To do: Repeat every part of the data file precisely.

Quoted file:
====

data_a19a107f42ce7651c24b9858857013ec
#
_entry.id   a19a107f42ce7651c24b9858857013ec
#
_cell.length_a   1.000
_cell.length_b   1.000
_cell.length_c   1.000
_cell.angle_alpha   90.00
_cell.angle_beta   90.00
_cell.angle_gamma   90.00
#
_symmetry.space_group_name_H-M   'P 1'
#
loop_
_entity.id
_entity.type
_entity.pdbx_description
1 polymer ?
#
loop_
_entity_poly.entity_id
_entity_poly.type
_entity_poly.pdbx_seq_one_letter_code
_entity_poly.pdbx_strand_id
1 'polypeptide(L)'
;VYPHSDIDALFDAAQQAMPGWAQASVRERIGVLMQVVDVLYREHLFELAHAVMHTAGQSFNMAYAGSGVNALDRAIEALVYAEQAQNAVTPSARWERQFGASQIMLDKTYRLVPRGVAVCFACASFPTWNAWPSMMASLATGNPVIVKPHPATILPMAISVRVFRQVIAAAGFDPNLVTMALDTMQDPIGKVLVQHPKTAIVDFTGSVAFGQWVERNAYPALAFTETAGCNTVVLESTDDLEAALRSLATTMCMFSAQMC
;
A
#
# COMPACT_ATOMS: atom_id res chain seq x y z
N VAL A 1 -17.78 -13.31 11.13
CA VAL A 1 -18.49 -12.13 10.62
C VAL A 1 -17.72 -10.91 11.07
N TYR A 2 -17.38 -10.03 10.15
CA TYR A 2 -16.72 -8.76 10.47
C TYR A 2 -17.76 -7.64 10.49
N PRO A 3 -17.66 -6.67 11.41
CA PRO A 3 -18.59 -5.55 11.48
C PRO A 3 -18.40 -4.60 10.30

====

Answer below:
data_a19a107f42ce7651c24b9858857013ec
#
_entry.id   a19a107f42ce7651c24b9858857013ec
#
_cell.length_a   1.000
_cell.length_b   1.000
_cell.length_c   1.000
_cell.angle_alpha   90.00
_cell.angle_beta   90.00
_cell.angle_gamma   90.00
#
_symmetry.space_group_name_H-M   'P 1'
#
loop_
_entity.id
_entity.type
_entity.pdbx_description
1 polymer ?
#
loop_
_entity_poly.entity_id
_entity_poly.type
_entity_poly.pdbx_seq_one_letter_code
_entity_poly.pdbx_strand_id
1 'polypeptide(L)'
;VYPHSDIDALFDAAQQAMPGWAQASVRERIGVLMQVVDVLYREHLFELAHAVMHTAGQSFNMAYAGSGVNALDRAIEALVYAEQAQNAVTPSARWERQFGASQIMLDKTYRLVPRGVAVCFACASFPTWNAWPSMMASLATGNPVIVKPHPATILPMAISVRVFRQVIAAAGFDPNLVTMALDTMQDPIGKVLVQHPKTAIVDFTGSVAFGQWVERNAYPALAFTETAGCNTVVLESTDDLEAALRSLATTMCMFSAQMC
;
A
#
# COMPACT_ATOMS: atom_id res chain seq x y z
N VAL A 1 -17.78 -13.31 11.13
CA VAL A 1 -18.49 -12.13 10.62
C VAL A 1 -17.72 -10.91 11.07
N TYR A 2 -17.38 -10.03 10.15
CA TYR A 2 -16.72 -8.76 10.47
C TYR A 2 -17.76 -7.64 10.49
N PRO A 3 -17.66 -6.67 11.41
CA PRO A 3 -18.59 -5.55 11.48
C PRO A 3 -18.40 -4.60 10.30